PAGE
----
My Digital Studio treat box complete directions

Hey, yesterday I posted pictures of the cool little gifts I made for the marching band banquet, and I promised to share the My Digital Studio treat box directions!  So here we go.

Pinball Wizard treat box - score!

Pinball Wizard treat box - score!

The music for this year’s show was Tommy by The Who.  So, as I posted yesterday, I used the Stampin’ Up! Sweet Treat Cups and added one of those little silver cake decorating balls as a pinball.  You can roll the ball around and try to get it into the hole that I punched in the letter “O” of the word “Tommy.”

Now, it is fun to make little gifts or favors like this, and it only takes a couple minutes to assemble one… but when you make 100 of anything, those minutes can add up and it can take a while!  So, I used some of my favorite paper crafting tools to make it go faster… and to make the results look really professional!  Read on!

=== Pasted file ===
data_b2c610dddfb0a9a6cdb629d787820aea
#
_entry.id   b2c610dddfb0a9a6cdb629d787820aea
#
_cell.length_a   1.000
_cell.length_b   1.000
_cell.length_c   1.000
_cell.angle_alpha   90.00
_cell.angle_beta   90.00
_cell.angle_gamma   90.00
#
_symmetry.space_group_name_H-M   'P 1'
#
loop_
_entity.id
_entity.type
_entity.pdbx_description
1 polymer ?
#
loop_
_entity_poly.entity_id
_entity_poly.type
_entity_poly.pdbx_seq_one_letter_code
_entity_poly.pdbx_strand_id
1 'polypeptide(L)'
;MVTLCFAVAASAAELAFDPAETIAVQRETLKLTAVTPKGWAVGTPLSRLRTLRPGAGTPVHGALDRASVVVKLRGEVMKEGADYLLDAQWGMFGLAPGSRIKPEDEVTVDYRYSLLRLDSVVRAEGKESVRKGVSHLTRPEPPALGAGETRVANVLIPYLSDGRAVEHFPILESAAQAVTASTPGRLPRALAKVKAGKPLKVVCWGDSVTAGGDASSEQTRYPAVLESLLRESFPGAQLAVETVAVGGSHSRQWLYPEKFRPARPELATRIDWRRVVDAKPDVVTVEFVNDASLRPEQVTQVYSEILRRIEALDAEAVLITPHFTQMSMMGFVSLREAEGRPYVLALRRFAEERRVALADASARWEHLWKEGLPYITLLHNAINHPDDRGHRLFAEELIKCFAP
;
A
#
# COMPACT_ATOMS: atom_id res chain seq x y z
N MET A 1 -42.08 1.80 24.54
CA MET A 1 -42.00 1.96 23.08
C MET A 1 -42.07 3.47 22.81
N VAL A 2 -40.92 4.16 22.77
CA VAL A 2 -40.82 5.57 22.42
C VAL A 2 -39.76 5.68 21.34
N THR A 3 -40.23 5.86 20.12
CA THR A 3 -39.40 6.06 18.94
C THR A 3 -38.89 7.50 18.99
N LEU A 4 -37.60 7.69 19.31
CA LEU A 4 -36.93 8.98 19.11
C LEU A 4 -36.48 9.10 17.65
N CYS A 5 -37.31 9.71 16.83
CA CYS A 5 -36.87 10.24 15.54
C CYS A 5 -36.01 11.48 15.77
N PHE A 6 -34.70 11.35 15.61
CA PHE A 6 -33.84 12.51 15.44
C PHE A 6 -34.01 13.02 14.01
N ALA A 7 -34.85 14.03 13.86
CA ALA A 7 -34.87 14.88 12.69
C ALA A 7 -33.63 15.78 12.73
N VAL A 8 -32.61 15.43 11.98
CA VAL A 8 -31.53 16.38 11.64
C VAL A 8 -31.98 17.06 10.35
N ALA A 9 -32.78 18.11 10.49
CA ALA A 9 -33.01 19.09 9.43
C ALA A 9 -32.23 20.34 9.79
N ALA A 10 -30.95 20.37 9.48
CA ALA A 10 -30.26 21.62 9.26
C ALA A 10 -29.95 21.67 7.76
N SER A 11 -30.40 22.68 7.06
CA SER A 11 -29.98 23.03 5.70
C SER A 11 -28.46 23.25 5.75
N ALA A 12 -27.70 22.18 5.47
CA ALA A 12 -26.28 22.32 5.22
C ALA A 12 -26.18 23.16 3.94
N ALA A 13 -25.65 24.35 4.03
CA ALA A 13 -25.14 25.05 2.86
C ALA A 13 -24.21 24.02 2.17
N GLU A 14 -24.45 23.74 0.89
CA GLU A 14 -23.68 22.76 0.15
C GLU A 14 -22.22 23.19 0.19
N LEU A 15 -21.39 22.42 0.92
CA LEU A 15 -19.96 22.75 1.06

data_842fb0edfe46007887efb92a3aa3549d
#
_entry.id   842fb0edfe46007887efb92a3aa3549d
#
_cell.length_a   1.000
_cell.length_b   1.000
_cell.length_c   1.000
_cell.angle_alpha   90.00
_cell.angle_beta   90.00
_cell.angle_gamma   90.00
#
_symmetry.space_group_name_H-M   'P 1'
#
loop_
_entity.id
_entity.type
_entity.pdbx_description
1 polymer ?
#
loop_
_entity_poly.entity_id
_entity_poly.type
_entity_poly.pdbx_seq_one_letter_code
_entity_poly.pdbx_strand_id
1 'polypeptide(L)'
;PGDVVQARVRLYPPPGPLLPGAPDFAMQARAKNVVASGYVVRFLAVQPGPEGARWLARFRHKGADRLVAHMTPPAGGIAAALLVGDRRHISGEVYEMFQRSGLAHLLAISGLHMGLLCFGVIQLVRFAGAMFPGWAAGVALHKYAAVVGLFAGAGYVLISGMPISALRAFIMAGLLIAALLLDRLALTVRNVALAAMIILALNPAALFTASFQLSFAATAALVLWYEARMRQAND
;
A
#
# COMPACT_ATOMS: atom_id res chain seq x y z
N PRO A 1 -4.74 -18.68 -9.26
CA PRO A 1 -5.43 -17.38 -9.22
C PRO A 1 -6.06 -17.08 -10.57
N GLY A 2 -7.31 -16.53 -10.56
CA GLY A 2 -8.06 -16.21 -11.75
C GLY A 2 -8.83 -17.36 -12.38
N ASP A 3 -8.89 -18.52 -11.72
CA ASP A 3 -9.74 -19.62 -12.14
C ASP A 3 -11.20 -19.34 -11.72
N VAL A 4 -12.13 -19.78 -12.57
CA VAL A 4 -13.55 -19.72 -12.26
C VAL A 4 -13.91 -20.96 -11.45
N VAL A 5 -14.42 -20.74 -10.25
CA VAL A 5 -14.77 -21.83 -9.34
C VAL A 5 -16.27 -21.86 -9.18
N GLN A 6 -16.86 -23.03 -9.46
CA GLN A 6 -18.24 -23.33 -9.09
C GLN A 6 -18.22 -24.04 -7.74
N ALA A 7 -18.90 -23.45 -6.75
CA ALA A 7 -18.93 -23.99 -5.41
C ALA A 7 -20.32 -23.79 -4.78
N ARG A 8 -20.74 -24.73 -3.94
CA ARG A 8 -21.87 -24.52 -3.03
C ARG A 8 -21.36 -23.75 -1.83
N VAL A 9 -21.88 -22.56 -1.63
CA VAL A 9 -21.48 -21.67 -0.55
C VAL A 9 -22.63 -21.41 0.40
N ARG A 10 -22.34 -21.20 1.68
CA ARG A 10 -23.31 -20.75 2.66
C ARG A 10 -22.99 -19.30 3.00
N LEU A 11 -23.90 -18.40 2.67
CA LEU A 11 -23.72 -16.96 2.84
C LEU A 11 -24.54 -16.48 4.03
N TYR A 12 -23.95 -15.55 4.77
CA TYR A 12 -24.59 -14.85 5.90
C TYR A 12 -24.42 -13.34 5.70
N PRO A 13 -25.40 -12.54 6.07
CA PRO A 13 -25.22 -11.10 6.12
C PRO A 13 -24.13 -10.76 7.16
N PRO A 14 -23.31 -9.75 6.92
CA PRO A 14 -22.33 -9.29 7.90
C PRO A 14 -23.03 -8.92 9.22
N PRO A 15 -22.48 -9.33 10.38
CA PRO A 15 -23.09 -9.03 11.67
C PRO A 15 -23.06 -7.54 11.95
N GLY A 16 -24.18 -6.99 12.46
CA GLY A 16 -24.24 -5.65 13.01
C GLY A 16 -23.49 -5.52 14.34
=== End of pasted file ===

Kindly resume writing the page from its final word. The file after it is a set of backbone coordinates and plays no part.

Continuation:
Big Shot die cut and embossing tool

Big Shot die cut and embossing tool

 

While you can of course just cut out the shape for a box from some cardstock, score the sides and fold into a box, using the Big Shot and the Bitty Box die make quick work of it.  Feed the paper and die in, roll the handle, and the die cuts the shape AND scores the fold lines in one easy step!  Then it is easy to fold along the score lines and assemble the box.

Frequently, I might embellish the finished box with ribbon or brads or stamping, but in this case I wanted to print some rather small words on each side of the box.  I thought that it would be ideal if I could just print them out before I die cut the box shape.  So I immediately went to My Digital Studio, the intuitive software program by Stampin’ Up! that provides so many ways to do creative paper crafting for scrapbooking, card-making… and so much more, as you will see!